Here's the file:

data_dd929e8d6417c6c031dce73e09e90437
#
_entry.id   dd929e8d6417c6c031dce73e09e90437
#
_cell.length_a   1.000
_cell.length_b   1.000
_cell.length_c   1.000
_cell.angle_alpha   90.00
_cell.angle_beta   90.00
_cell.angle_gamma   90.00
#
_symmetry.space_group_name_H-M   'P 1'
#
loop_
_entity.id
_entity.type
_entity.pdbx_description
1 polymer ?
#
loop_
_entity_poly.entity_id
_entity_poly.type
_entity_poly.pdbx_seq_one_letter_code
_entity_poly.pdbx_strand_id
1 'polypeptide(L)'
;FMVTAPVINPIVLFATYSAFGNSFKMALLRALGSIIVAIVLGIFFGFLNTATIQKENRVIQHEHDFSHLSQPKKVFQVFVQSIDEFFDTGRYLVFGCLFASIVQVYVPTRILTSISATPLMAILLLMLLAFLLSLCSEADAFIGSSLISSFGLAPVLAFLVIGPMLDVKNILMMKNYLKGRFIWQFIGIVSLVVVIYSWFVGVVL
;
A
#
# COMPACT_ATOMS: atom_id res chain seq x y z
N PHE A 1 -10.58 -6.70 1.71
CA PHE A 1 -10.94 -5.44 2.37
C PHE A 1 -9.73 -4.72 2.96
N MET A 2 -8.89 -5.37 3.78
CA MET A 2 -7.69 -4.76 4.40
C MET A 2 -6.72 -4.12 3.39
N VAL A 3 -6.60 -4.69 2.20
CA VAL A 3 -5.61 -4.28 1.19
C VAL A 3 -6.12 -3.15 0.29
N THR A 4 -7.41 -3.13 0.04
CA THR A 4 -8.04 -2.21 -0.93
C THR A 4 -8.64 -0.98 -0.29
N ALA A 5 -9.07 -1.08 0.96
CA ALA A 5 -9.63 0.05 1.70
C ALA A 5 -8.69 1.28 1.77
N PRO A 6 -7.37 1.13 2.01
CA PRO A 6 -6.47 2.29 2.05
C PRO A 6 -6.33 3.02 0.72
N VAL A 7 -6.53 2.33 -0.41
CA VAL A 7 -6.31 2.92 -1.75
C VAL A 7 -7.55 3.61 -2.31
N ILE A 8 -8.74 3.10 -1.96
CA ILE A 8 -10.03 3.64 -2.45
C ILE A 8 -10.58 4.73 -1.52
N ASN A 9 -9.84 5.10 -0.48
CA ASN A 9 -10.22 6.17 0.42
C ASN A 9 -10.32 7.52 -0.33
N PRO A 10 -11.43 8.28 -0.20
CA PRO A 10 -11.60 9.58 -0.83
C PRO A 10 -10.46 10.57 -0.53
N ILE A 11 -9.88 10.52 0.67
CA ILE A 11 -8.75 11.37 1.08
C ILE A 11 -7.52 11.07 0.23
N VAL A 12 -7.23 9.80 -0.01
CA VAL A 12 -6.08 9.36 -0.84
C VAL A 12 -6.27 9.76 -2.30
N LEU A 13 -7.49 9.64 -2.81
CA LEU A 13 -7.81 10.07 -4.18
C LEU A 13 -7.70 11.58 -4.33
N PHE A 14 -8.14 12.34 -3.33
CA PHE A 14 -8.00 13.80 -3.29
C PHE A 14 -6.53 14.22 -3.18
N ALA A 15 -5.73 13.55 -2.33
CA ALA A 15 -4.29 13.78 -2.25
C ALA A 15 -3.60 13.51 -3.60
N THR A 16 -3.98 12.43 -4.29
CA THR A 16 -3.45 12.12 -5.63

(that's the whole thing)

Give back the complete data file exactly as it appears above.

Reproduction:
data_dd929e8d6417c6c031dce73e09e90437
#
_entry.id   dd929e8d6417c6c031dce73e09e90437
#
_cell.length_a   1.000
_cell.length_b   1.000
_cell.length_c   1.000
_cell.angle_alpha   90.00
_cell.angle_beta   90.00
_cell.angle_gamma   90.00
#
_symmetry.space_group_name_H-M   'P 1'
#
loop_
_entity.id
_entity.type
_entity.pdbx_description
1 polymer ?
#
loop_
_entity_poly.entity_id
_entity_poly.type
_entity_poly.pdbx_seq_one_letter_code
_entity_poly.pdbx_strand_id
1 'polypeptide(L)'
;FMVTAPVINPIVLFATYSAFGNSFKMALLRALGSIIVAIVLGIFFGFLNTATIQKENRVIQHEHDFSHLSQPKKVFQVFVQSIDEFFDTGRYLVFGCLFASIVQVYVPTRILTSISATPLMAILLLMLLAFLLSLCSEADAFIGSSLISSFGLAPVLAFLVIGPMLDVKNILMMKNYLKGRFIWQFIGIVSLVVVIYSWFVGVVL
;
A
#
# COMPACT_ATOMS: atom_id res chain seq x y z
N PHE A 1 -10.58 -6.70 1.71
CA PHE A 1 -10.94 -5.44 2.37
C PHE A 1 -9.73 -4.72 2.96
N MET A 2 -8.89 -5.37 3.78
CA MET A 2 -7.69 -4.76 4.40
C MET A 2 -6.72 -4.12 3.39
N VAL A 3 -6.60 -4.69 2.20
CA VAL A 3 -5.61 -4.28 1.19
C VAL A 3 -6.12 -3.15 0.29
N THR A 4 -7.41 -3.13 0.04
CA THR A 4 -8.04 -2.21 -0.93
C THR A 4 -8.64 -0.98 -0.29
N ALA A 5 -9.07 -1.08 0.96
CA ALA A 5 -9.63 0.05 1.70
C ALA A 5 -8.69 1.28 1.77
N PRO A 6 -7.37 1.13 2.01
CA PRO A 6 -6.47 2.29 2.05
C PRO A 6 -6.33 3.02 0.72
N VAL A 7 -6.53 2.33 -0.41
CA VAL A 7 -6.31 2.92 -1.75
C VAL A 7 -7.55 3.61 -2.31
N ILE A 8 -8.74 3.10 -1.96
CA ILE A 8 -10.03 3.64 -2.45
C ILE A 8 -10.58 4.73 -1.52
N ASN A 9 -9.84 5.10 -0.48
CA ASN A 9 -10.22 6.17 0.42
C ASN A 9 -10.32 7.52 -0.33
N PRO A 10 -11.43 8.28 -0.20
CA PRO A 10 -11.60 9.58 -0.83
C PRO A 10 -10.46 10.57 -0.53
N ILE A 11 -9.88 10.52 0.67
CA ILE A 11 -8.75 11.37 1.08
C ILE A 11 -7.52 11.07 0.23
N VAL A 12 -7.23 9.80 -0.01
CA VAL A 12 -6.08 9.36 -0.84
C VAL A 12 -6.27 9.76 -2.30
N LEU A 13 -7.49 9.64 -2.81
CA LEU A 13 -7.81 10.07 -4.18
C LEU A 13 -7.70 11.58 -4.33
N PHE A 14 -8.14 12.34 -3.33
CA PHE A 14 -8.00 13.80 -3.29
C PHE A 14 -6.53 14.22 -3.18
N ALA A 15 -5.73 13.55 -2.33
CA ALA A 15 -4.29 13.78 -2.25
C ALA A 15 -3.60 13.51 -3.60
N THR A 16 -3.98 12.43 -4.29
CA THR A 16 -3.45 12.12 -5.63